Home Psychology The Clutter In Your Home Makes You Feel ‘Crazy’ And Anxious, Psychologists...

The Clutter In Your Home Makes You Feel ‘Crazy’ And Anxious, Psychologists Find

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clutter anxiety

There are times when I find myself standing in my living room and when I look at the dirty cups of coffee, dishes and bowls just laying there on my coffee table, the floor covered with my niece’s toys, and my clothes hanging on the chair and on literally every nook there is… I start having a panic attack.

I can exactly pinpoint whether it is sensory overwhelm, fatigue, or nervousness, but the way I react to clutter is more than mere frustration and anger. I immediately feel depressed and desperate. Of course, not every day, but there are days when I just feel like the room will close in on me. When I shared this with my friends, I was glad to find that many of them also have the same urge as me to eliminate the clutter because it was driving them crazy.

Luckily, psychologists found the reason for our “madness.” They found that mess and clutter are triggers for anxiety.

“Clutter can play a significant role in how we feel about our homes, our workplaces, and ourselves. Messy homes and workspaces leave us feeling anxious, helpless, and overwhelmed. Yet, rarely is clutter recognized as a significant source of stress in our lives,” Psychologist Sherrie Bourg Carter explained in an article for Psychology Today.

She also added that even though the majority of people can’t notice it, clutter does play a significant role in stressing out everyone. Stress then overwhelms us with sensory input that is too hard to deal with. It bombards our minds and causes our senses to work harder on unnecessary stimuli.

Moreover, Bourg Carter believes that clutter makes us unable to focus on things that are important to us, it signals to our brain that our work is never done, it impedes our creativity and productivity, it makes it hard to relax physically or mentally, we can never find anything we are looking for and it makes us anxious because all we think is how we are going to clean up the mess.

A research conducted by UCLA’s Center on Everyday Lives and Families found that anxiety and clutter have a female dominant component in common (Why am I not surprised?). Anyhow, researchers found that women whose homes are cluttered have higher levels of the hormone cortisol which is known as the stress hormone. In comparison, men do not get stressed out because of clutter.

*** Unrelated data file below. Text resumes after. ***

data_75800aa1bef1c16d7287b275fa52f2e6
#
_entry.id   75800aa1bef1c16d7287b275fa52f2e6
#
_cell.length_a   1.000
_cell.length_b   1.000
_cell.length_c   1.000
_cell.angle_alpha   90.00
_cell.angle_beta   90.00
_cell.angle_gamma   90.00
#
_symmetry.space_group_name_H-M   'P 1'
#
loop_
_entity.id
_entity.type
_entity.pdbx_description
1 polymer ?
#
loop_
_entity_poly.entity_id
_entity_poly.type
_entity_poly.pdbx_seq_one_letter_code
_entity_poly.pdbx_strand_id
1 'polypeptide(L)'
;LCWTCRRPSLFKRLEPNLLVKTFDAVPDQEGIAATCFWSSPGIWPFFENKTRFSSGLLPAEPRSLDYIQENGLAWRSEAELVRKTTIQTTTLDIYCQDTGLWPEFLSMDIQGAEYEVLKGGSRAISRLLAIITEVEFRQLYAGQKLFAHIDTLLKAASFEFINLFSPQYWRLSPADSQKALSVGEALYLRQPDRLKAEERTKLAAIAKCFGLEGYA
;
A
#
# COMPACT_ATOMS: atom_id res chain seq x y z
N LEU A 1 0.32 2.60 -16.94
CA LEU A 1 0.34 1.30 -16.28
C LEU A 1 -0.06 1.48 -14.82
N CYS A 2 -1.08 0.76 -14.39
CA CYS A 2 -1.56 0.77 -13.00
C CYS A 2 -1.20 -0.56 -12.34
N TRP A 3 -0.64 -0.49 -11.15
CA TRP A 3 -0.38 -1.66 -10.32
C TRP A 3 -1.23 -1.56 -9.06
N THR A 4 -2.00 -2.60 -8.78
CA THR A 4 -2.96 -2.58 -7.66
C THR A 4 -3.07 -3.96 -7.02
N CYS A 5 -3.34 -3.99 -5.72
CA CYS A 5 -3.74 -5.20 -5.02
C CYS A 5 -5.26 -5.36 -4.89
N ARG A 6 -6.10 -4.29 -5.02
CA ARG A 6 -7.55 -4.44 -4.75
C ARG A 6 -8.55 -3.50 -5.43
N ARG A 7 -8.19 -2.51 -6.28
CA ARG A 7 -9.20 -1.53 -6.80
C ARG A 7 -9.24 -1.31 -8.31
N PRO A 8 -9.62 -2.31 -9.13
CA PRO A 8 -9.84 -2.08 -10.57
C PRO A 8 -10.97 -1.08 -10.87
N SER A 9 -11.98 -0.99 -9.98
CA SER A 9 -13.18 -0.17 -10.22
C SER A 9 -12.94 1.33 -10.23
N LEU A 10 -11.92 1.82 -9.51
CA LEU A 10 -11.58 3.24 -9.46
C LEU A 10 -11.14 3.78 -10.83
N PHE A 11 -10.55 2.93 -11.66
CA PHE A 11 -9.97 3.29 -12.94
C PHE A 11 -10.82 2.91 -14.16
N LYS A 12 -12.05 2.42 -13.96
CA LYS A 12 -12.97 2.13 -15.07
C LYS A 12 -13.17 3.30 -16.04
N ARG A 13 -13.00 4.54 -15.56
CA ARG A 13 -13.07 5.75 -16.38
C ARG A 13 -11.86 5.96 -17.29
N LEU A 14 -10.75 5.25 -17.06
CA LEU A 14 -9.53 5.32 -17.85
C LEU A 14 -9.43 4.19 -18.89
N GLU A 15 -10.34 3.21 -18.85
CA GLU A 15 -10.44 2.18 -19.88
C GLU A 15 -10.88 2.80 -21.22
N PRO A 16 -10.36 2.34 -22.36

The researchers say that they don’t know the exact reason why it is like that, but they suppose that it has something to do with the fact that women tend to associate a clean an organized home to be a happy place, whereas men don’t have those expectations. Or in other words, only women feel pressured to keep the house clean and tidy and freak out whenever things go out of hand.

And all this imposes the question of what we women can do to deal with the clutter effectively and lessen its effect on us. Well, there is no need to burn the house down because there is a silver lining:

– Get your family involved in cleaning. If you are alone, then start by cleaning one space at a time before you move on to another so that you don’t get tired and overwhelmed.

– Toss all the things you no longer use and need. If you haven’t used a thing for a year – throw it away!

– Design a special place for your items and put them in there. It is best if it can be closed so that you won’t have to look at it.

– Whenever you make a mess – clean it. It will immediately give you a sense of accomplishment, plus, your home will always be free of clutter.

Finally, everyone deserves to live in a nice and clutter-free home, but the burden should not fall only on the women’s shoulders. 

Mary Wright

Mary Wright is a professional writer with more than 10 years of incessant practice. Her topics of interest gravitate around the fields of the human mind and the interpersonal relationships of people. If you have a general question or comment please fill out the form below and we will get back to you as soon as possible. https://thepowerofsilence.co/contact-us/
Mary Wright